Norfolk Southern is trading at $74 per share, with the total market cap of around $23.10 billion. The market values Norfolk Southern at more than 8 times its trailing EBITDA. In the second quarter, Norfolk derived most of its revenue, $1.59 billion, from merchandise while the coal segment contributed around $626 million.
For the full year, Norfolk expects the sluggish outlook for coal business, but improvement in merchandise and intermodal business. The lower outlook for coal business was due to the lower demand for electricity, higher competition from natural gas, weak demand in the European market for both met and steam coal, and a weaker Asian market along with the strong Australian dollar. The growth in intermodal and merchandise business was led by highway conversion, growing international shipping partners and the improvement in housing & related construction materials market. Norfolk also offers investors a good dividend yield at 2.8%, with a reasonable payout ratio at 37%.
Union Pacific also has a higher valuation. It is trading at $159.40 per share, with the total market cap of $73.90 billion. The market values Union Pacific at 9.3 times its trailing EBITDA. Union Pacific has a much broader freight revenue mix than the other two companies. Intermodal, industrial and coal businesses, each accounted for 19% of the total revenue while agriculture and chemical business accounted for 15% and 17%, respectively, of the total sales. Because of the broader diversified revenue stream, the flat volume of the coal business and the declining volume of the intermodal and the agriculture business were offset by the growing volume of the chemical and the automotive businesses.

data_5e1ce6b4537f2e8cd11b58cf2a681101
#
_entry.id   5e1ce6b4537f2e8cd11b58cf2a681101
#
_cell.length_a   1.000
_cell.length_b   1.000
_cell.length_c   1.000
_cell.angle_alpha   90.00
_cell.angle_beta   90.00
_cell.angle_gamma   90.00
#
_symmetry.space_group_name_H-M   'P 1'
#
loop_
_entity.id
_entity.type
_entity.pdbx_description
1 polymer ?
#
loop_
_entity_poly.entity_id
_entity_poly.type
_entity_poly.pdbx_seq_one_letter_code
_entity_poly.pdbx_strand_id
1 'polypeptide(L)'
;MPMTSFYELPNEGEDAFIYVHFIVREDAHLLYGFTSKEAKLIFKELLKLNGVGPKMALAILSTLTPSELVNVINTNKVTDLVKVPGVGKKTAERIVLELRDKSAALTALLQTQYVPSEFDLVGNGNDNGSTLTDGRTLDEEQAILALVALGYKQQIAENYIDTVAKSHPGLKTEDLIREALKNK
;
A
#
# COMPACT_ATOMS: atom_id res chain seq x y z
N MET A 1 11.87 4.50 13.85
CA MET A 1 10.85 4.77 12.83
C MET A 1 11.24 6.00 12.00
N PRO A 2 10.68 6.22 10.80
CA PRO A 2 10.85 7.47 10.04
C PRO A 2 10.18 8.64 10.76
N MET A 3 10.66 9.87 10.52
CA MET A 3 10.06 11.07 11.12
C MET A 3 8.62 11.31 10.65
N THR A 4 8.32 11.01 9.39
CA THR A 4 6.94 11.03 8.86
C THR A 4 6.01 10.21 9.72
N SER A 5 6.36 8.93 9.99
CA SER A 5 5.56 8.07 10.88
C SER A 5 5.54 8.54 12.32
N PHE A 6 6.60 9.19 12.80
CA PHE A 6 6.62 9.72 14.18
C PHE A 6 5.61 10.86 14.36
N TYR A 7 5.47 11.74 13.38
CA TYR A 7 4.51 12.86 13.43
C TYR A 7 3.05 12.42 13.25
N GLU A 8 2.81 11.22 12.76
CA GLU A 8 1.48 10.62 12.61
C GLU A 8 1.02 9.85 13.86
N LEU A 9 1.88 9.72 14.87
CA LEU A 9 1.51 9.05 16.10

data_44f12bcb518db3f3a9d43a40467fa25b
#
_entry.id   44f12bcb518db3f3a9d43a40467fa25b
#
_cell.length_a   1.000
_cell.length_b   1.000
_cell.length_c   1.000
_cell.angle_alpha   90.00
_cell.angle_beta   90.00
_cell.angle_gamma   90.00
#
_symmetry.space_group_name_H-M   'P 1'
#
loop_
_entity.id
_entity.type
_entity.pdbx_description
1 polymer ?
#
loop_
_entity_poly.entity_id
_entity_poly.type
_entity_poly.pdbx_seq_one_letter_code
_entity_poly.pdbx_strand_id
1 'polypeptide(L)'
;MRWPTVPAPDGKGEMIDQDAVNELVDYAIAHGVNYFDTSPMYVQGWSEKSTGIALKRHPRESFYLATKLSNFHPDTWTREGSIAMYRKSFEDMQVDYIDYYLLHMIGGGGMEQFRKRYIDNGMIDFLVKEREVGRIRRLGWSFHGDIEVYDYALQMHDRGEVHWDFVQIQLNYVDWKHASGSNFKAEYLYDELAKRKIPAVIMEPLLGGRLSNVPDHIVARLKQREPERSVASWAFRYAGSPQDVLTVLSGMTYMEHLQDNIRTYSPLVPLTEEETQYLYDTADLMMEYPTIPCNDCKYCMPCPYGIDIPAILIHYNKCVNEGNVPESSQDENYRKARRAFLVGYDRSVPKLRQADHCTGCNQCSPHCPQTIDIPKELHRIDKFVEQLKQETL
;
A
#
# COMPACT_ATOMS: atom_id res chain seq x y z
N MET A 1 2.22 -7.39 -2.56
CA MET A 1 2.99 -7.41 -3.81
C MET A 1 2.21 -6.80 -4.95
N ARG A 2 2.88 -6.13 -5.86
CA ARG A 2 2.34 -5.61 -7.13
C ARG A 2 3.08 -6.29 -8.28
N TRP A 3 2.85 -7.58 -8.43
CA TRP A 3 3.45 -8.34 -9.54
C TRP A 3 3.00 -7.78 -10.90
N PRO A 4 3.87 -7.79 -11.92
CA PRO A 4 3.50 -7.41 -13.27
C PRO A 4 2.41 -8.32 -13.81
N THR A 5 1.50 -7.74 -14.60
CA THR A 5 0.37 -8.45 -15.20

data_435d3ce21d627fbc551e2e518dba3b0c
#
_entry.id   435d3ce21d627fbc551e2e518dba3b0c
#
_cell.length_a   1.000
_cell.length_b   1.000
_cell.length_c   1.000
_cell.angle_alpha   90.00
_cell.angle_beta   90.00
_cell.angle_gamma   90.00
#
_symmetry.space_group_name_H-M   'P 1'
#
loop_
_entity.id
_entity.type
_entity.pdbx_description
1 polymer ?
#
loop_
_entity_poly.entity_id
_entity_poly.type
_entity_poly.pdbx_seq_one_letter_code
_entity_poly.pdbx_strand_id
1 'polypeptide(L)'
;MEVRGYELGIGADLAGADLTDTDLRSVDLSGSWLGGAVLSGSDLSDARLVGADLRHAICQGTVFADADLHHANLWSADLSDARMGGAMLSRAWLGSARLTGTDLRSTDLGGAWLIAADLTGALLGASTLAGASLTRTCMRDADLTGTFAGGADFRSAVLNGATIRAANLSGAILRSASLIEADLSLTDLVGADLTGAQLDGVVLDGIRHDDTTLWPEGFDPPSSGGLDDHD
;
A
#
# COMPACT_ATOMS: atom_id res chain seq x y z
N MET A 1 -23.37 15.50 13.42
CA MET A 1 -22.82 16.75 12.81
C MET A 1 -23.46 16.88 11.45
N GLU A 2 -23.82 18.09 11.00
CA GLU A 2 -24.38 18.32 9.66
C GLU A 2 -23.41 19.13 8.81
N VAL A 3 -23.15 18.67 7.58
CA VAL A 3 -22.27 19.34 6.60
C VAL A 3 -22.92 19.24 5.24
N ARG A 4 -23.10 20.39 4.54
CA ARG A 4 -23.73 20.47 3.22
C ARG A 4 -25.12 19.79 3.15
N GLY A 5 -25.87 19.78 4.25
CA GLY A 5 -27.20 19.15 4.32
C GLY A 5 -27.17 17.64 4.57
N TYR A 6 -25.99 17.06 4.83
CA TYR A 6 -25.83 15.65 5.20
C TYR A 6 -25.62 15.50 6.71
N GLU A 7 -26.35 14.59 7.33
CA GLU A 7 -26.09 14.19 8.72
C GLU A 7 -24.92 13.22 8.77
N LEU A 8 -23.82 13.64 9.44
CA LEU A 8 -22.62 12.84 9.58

For the full year, with the assumption of an improving economy, Union Pacific will enjoy positive volume growth with the continued gains in real core pricing. With the growing returns and increasing shareholder value, the company could increase its return to shareholders. The company expects to experience slight volume increase by the end of the year, including pricing gains and the growing profitable revenue. Union Pacific offers the lowest dividend yield at 1.70% to shareholders.
My Foolish take
Transportation is a cyclical business, with performance fluctuating along with the general economy. With the decent balance sheet strength, low valuation, consistent growing dividend payments and nice dividend yield, CSX seems to be a good pick for long-term shareholders on the improving economy.
The Motley Fool's chief investment officer has selected his No. 1 stock for this year. Find out which stock it is in the special free report: "The Motley Fool's Top Stock for 2013." Just click here to access the report and find out the name of this under-the-radar company.
Anh HOANG has no position in any stocks mentioned. The Motley Fool has no position in any of the stocks mentioned. Try any of our Foolish newsletter services free for 30 days. We Fools may not all hold the same opinions, but we all believe that considering a diverse range of insights makes us better investors. The Motley Fool has a disclosure policy. Is this post wrong? Click here. Think you can do better? Join us and write your own!